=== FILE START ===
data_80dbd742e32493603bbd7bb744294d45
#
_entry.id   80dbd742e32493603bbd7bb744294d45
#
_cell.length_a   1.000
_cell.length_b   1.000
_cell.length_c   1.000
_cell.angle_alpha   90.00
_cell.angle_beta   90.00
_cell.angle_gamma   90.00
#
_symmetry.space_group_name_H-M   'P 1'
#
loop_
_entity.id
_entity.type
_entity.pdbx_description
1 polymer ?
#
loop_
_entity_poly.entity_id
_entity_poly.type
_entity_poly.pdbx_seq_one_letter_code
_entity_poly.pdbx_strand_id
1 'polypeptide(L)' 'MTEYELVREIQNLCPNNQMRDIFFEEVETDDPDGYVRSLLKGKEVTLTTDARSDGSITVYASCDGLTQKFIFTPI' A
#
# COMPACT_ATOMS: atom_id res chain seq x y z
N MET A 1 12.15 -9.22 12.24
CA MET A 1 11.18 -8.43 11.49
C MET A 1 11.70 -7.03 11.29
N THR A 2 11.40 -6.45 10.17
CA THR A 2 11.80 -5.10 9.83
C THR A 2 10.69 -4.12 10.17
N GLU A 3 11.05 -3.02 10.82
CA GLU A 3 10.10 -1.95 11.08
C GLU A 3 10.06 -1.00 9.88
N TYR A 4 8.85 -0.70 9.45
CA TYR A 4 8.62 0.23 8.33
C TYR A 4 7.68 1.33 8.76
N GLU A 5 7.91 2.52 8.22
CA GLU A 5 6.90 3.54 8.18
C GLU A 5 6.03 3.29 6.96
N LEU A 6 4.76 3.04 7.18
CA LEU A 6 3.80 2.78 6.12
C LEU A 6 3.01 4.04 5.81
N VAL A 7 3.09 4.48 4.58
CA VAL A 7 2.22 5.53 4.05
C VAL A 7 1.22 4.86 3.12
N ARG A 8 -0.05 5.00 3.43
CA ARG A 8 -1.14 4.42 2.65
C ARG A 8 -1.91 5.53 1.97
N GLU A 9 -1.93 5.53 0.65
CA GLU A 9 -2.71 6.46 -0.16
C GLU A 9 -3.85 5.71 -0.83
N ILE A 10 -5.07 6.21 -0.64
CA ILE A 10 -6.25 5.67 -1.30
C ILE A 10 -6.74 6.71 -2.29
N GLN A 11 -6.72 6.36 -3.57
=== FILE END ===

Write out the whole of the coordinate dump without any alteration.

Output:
data_80dbd742e32493603bbd7bb744294d45
#
_entry.id   80dbd742e32493603bbd7bb744294d45
#
_cell.length_a   1.000
_cell.length_b   1.000
_cell.length_c   1.000
_cell.angle_alpha   90.00
_cell.angle_beta   90.00
_cell.angle_gamma   90.00
#
_symmetry.space_group_name_H-M   'P 1'
#
loop_
_entity.id
_entity.type
_entity.pdbx_description
1 polymer ?
#
loop_
_entity_poly.entity_id
_entity_poly.type
_entity_poly.pdbx_seq_one_letter_code
_entity_poly.pdbx_strand_id
1 'polypeptide(L)' 'MTEYELVREIQNLCPNNQMRDIFFEEVETDDPDGYVRSLLKGKEVTLTTDARSDGSITVYASCDGLTQKFIFTPI' A
#
# COMPACT_ATOMS: atom_id res chain seq x y z
N MET A 1 12.15 -9.22 12.24
CA MET A 1 11.18 -8.43 11.49
C MET A 1 11.70 -7.03 11.29
N THR A 2 11.40 -6.45 10.17
CA THR A 2 11.80 -5.10 9.83
C THR A 2 10.69 -4.12 10.17
N GLU A 3 11.05 -3.02 10.82
CA GLU A 3 10.10 -1.95 11.08
C GLU A 3 10.06 -1.00 9.88
N TYR A 4 8.85 -0.70 9.45
CA TYR A 4 8.62 0.23 8.33
C TYR A 4 7.68 1.33 8.76
N GLU A 5 7.91 2.52 8.22
CA GLU A 5 6.90 3.54 8.18
C GLU A 5 6.03 3.29 6.96
N LEU A 6 4.76 3.04 7.18
CA LEU A 6 3.80 2.78 6.12
C LEU A 6 3.01 4.04 5.81
N VAL A 7 3.09 4.48 4.58
CA VAL A 7 2.22 5.53 4.05
C VAL A 7 1.22 4.86 3.12
N ARG A 8 -0.05 5.00 3.43
CA ARG A 8 -1.14 4.42 2.65
C ARG A 8 -1.91 5.53 1.97
N GLU A 9 -1.93 5.53 0.65
CA GLU A 9 -2.71 6.46 -0.16
C GLU A 9 -3.85 5.71 -0.83
N ILE A 10 -5.07 6.21 -0.64
CA ILE A 10 -6.25 5.67 -1.30
C ILE A 10 -6.74 6.71 -2.29
N GLN A 11 -6.72 6.36 -3.57